The Patriots’ run to the Super Bowl has turned into an episode of “Law & Order.” And three days into Deflategate, it is becoming increasingly clear that the “law” was broken.
Now the tricky part: Figuring out the appropriate punishment.
The NFL’s investigation into the Patriots using under-inflated footballs in Sunday night’s AFC Championship is still ongoing. The league has said very little about the investigation or the timetable for its conclusion. The NFL sent a letter to the Patriots on Monday informing them that the league concluded that under-inflated footballs were used on Sunday. The investigation is now centered on how this could have happened.
We don’t need official word from the NFL to know it’s not looking good for the Patriots right now.
We know the Patriots’ footballs weren’t fully inflated when tested by officials at halftime. We know it wasn’t cold enough (51 degrees at kickoff) for the balls to deflate by almost 20 percent on their own. Pro Football Talk reported Tuesday that the officials tested the balls properly before the game. WEEI reported that the officials removed the faulty footballs at halftime and replaced them with properly inflated backup footballs. ESPN’s Chris Mortensen reported that the Colts noticed the under-inflation in the teams’ Nov. 16 matchup and alerted the officials to it before Sunday’s game.
So it’s becoming apparent that deflating footballs was a deliberate tactic orchestrated by someone with the Patriots.
The question is, who did it? And how should the NFL penalize the Patriots?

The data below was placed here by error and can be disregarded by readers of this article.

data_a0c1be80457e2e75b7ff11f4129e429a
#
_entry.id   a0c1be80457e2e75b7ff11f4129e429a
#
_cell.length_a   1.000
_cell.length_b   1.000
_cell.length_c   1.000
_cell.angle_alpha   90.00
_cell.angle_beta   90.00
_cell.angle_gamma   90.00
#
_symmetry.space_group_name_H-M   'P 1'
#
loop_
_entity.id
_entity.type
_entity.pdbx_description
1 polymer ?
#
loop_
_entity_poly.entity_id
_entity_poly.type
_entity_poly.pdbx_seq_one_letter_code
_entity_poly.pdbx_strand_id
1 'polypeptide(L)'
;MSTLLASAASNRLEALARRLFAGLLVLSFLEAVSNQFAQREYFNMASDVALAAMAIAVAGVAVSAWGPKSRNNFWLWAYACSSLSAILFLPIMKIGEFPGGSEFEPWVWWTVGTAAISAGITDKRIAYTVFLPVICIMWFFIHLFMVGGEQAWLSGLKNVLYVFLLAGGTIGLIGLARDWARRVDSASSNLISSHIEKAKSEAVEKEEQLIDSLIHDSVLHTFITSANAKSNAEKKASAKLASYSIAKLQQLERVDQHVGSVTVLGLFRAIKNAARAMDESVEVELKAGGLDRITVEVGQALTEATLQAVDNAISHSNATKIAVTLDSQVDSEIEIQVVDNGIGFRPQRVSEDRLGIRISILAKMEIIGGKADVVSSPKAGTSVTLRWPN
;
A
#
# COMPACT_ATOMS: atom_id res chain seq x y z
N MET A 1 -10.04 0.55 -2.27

According to NFL rules, if a team tinkers or uses a non-approved football, the minimum penalty is a $25,000 fine for the team and any club personnel found to have been involved.
But the NFL has the leeway to increase the penalties and discipline, and the reaction outside of New England has been harsh. Many fans and media are calling for the Patriots to lose a draft pick. Some have suggested Bill Belichick should be suspended for the Super Bowl, especially given his track record with the Spygate incident. Indianapolis reporter Bob Kravitz, who broke the under-inflated footballs story Sunday night, wrote Tuesday that, “If Patriots owner Robert Kraft has an ounce of integrity, he will fire Bill Belichick immediately for toying with the integrity of the game for the second time in his otherwise magnificent career.”
But let’s be real. Not all cheating is created equal. Breaking the speed limit and committing armed robbery are both illegal, but have vastly different punishments. Using a deflated football is breaking the rules, but it’s not nearly as heinous as game-fixing, or even the Spygate fiasco, which cost the Patriots $500,000 and a first-round draft pick in 2008. No, Belichick shouldn’t be fired. Yes, he should coach in the Super Bowl.
The Patriots would have blown out the Colts, inflated footballs or not. And the concept of ball-doctoring is as old as the NFL itself. Aaron Rodgers said he prefers over-inflated footballs beyond the NFL’s legal limit. Former Buccaneers quarterback Brad Johnson admitted he paid ball boys $7,500 to allow him to scuff up the footballs to his liking before Super Bowl XXXVII.
“Every team tampers with the footballs,” former Cardinals quarterback Matt Leinart said on Twitter. “Ask any QB In the league, this is ridiculous!!”